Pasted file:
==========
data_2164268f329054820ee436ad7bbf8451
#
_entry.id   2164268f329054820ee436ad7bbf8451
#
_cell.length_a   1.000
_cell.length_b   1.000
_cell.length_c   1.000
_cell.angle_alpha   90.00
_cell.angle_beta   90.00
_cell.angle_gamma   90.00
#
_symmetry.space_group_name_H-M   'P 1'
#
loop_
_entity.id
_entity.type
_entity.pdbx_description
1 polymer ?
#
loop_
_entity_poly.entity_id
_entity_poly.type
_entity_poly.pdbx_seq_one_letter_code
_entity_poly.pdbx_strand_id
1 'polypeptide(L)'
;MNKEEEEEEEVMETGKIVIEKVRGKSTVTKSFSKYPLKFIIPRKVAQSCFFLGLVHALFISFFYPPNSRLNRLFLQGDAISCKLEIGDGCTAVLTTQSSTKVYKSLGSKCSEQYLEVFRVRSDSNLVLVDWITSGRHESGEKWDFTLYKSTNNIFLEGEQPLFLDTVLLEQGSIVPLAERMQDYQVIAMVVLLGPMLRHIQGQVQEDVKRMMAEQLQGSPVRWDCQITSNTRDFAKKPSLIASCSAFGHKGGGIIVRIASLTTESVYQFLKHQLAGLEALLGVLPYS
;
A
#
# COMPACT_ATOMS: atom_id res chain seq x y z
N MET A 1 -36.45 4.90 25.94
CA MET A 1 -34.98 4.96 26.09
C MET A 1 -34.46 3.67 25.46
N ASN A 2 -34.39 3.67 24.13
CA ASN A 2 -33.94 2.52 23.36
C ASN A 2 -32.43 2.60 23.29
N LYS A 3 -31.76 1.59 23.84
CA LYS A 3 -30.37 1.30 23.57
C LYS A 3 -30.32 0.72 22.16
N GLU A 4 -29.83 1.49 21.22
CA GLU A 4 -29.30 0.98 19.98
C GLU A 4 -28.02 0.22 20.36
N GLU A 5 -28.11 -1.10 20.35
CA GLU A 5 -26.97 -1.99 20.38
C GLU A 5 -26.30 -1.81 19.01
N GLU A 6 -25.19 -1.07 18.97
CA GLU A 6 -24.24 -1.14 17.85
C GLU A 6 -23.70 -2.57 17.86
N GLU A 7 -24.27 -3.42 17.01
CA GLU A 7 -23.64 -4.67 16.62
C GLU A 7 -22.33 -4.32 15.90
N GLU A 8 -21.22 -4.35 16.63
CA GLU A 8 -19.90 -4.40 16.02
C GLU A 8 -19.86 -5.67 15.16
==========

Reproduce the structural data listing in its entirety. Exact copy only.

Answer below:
data_2164268f329054820ee436ad7bbf8451
#
_entry.id   2164268f329054820ee436ad7bbf8451
#
_cell.length_a   1.000
_cell.length_b   1.000
_cell.length_c   1.000
_cell.angle_alpha   90.00
_cell.angle_beta   90.00
_cell.angle_gamma   90.00
#
_symmetry.space_group_name_H-M   'P 1'
#
loop_
_entity.id
_entity.type
_entity.pdbx_description
1 polymer ?
#
loop_
_entity_poly.entity_id
_entity_poly.type
_entity_poly.pdbx_seq_one_letter_code
_entity_poly.pdbx_strand_id
1 'polypeptide(L)'
;MNKEEEEEEEVMETGKIVIEKVRGKSTVTKSFSKYPLKFIIPRKVAQSCFFLGLVHALFISFFYPPNSRLNRLFLQGDAISCKLEIGDGCTAVLTTQSSTKVYKSLGSKCSEQYLEVFRVRSDSNLVLVDWITSGRHESGEKWDFTLYKSTNNIFLEGEQPLFLDTVLLEQGSIVPLAERMQDYQVIAMVVLLGPMLRHIQGQVQEDVKRMMAEQLQGSPVRWDCQITSNTRDFAKKPSLIASCSAFGHKGGGIIVRIASLTTESVYQFLKHQLAGLEALLGVLPYS
;
A
#
# COMPACT_ATOMS: atom_id res chain seq x y z
N MET A 1 -36.45 4.90 25.94
CA MET A 1 -34.98 4.96 26.09
C MET A 1 -34.46 3.67 25.46
N ASN A 2 -34.39 3.67 24.13
CA ASN A 2 -33.94 2.52 23.36
C ASN A 2 -32.43 2.60 23.29
N LYS A 3 -31.76 1.59 23.84
CA LYS A 3 -30.37 1.30 23.57
C LYS A 3 -30.32 0.72 22.16
N GLU A 4 -29.83 1.49 21.22
CA GLU A 4 -29.30 0.98 19.98
C GLU A 4 -28.02 0.22 20.36
N GLU A 5 -28.11 -1.10 20.35
CA GLU A 5 -26.97 -1.99 20.38
C GLU A 5 -26.30 -1.81 19.01
N GLU A 6 -25.19 -1.07 18.97
CA GLU A 6 -24.24 -1.14 17.85
C GLU A 6 -23.70 -2.57 17.86
N GLU A 7 -24.27 -3.42 17.01
CA GLU A 7 -23.64 -4.67 16.62
C GLU A 7 -22.33 -4.32 15.90
N GLU A 8 -21.22 -4.35 16.63
CA GLU A 8 -19.90 -4.40 16.02
C GLU A 8 -19.86 -5.67 15.16